MEMPHIS, Tenn. — Tennessee, where a shutdown of the Hernando DeSoto Bridge in Memphis became a symbol for the nation’s aging infrastructure last year, will receive $302 million to fix about 880 bridges in poor condition and to preserve and improve more than 10,700 bridges in fair condition.

The money comes from the state’s share of the Bridge Replacement, Rehabilitation, Preservation, Protection, and Construction Program, part of President Biden’s Infrastructure Law. That program will provide $26.5 billion in bridge funding to states and territories this year and $5.3 billion over five years.

The state is expected to receive $60.4 million in the current fiscal year.

The Federal Highway Administration calls it the single largest dedicated bridge investment since the construction of the interstate highway system.

I-40 bridge crack (ARDOT photo)

Congressman Steve Cohen (D-Memphis) called the package “transformational.”

“Today’s announcement on much-needed funding for bridge rehabilitation reminds us of the emergency repairs needed just last summer on the crucial national freight corridor over the Hernando DeSoto Bridge linking Tennessee to Arkansas at the nation’s mid-section,” Cohen said in a statement. “These long-term investments will pay dividends for decades.”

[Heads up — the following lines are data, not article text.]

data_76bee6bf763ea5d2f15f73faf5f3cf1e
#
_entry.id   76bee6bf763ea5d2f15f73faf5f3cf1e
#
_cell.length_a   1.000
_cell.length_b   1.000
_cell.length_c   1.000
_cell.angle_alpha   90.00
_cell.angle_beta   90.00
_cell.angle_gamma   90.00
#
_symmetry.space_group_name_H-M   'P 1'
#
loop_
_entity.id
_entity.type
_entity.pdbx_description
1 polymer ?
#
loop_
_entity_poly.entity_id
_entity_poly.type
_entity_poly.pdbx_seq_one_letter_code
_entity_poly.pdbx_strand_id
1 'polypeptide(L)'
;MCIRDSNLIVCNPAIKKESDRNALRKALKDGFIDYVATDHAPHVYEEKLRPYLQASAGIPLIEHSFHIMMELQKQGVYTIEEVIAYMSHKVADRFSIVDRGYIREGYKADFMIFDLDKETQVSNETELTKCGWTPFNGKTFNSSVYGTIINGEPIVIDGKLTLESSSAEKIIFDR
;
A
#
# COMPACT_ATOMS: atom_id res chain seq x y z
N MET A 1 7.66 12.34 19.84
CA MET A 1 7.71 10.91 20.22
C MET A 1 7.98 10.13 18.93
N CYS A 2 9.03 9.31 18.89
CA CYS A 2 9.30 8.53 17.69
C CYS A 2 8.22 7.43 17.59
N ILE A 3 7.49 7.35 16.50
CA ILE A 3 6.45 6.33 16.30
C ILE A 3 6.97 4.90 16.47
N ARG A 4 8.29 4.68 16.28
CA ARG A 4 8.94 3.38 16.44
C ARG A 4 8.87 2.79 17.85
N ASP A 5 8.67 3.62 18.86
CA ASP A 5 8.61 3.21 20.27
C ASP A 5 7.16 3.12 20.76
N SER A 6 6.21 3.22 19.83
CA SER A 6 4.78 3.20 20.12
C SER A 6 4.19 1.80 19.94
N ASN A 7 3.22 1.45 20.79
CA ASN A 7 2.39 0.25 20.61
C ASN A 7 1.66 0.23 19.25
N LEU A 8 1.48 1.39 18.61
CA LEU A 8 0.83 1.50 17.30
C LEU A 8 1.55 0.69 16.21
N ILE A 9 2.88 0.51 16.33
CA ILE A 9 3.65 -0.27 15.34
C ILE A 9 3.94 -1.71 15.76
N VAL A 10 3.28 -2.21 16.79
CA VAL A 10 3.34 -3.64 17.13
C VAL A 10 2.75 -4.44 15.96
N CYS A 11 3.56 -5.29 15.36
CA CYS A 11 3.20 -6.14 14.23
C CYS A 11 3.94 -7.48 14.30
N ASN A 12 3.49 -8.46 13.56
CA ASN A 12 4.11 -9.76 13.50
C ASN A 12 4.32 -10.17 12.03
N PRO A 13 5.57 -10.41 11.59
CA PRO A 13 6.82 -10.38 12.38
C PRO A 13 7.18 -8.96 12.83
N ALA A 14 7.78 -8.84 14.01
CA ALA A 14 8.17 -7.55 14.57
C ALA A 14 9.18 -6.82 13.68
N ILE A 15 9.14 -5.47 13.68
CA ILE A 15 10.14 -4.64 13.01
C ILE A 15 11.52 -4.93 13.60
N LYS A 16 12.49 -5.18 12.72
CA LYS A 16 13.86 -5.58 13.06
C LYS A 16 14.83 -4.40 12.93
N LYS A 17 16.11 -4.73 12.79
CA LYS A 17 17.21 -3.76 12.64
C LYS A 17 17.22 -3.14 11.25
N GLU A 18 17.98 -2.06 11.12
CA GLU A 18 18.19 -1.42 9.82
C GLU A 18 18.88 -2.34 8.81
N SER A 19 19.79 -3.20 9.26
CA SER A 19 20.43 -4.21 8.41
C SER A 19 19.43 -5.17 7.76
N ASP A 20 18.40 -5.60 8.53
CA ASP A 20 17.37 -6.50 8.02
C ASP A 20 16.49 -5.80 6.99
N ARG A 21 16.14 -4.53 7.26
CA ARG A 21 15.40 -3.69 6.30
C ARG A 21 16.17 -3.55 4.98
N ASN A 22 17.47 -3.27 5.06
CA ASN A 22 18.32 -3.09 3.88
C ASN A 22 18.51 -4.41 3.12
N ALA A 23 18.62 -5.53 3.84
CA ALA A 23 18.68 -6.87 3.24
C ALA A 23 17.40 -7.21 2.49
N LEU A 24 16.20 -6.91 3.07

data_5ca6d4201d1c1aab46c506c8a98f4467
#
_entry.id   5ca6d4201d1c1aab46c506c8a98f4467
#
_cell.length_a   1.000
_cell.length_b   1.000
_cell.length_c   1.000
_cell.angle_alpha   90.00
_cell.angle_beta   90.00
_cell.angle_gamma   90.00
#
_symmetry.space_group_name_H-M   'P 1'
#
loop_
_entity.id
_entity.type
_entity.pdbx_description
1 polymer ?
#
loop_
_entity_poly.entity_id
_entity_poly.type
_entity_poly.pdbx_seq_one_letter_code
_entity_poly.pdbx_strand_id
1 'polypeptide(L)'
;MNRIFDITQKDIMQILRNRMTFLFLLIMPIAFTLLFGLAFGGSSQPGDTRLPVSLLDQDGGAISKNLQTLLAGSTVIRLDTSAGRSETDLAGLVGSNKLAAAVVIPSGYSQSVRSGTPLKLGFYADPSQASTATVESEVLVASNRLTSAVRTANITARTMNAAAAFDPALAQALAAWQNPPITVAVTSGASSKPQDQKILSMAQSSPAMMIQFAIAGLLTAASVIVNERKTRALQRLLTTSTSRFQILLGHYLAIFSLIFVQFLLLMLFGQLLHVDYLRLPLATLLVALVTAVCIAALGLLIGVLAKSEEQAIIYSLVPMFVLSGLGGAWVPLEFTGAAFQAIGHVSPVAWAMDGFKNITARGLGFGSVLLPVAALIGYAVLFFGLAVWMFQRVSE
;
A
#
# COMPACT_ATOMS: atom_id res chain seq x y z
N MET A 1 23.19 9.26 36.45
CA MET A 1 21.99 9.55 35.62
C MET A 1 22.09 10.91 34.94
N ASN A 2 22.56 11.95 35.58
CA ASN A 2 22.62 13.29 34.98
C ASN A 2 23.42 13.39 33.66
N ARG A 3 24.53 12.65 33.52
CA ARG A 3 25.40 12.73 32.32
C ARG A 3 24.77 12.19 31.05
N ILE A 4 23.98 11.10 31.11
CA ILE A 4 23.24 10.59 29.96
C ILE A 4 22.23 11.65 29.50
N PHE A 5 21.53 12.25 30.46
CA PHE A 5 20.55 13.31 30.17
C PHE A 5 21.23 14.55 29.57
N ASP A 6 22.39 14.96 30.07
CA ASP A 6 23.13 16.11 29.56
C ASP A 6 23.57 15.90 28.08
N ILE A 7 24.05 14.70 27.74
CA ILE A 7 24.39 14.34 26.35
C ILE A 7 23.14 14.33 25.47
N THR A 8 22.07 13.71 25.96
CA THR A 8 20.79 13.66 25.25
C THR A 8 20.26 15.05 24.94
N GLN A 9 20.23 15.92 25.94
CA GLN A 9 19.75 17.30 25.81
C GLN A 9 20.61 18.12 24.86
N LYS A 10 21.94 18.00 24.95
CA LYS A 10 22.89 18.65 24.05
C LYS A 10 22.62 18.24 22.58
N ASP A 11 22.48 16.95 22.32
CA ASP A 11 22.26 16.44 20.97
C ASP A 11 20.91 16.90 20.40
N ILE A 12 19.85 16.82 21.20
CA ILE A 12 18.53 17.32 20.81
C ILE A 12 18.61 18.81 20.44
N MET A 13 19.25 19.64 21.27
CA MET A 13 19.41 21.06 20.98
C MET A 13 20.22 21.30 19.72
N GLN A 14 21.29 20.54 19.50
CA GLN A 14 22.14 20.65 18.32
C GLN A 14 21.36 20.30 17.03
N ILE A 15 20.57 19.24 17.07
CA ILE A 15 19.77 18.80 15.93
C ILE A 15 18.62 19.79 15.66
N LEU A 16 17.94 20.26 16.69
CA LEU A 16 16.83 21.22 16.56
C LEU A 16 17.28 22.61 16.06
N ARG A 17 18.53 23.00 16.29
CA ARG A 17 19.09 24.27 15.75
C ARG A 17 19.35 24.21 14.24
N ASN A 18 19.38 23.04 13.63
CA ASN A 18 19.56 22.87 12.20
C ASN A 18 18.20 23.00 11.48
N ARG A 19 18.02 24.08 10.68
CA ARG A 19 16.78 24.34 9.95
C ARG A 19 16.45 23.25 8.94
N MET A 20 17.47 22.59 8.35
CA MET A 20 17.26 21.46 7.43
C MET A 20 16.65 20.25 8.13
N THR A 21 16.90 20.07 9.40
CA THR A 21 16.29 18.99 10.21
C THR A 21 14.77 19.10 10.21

On May 11 last year, the Hernando DeSoto Bridge, which carries traffic on Interstate 40 between Tennessee and Arkansas, was abruptly closed when inspectors found a major crack in a support beam. An investigation showed the crack dated back years.

The closure meant all traffic across the Mississippi River was diverted to one bridge in Memphis, creating major traffic backups for truckers, commuters and travelers in Memphis and West Memphis.

Transportation Secretary Pete Buttigieg made a visit to the bridge during the closure. It reopened in August.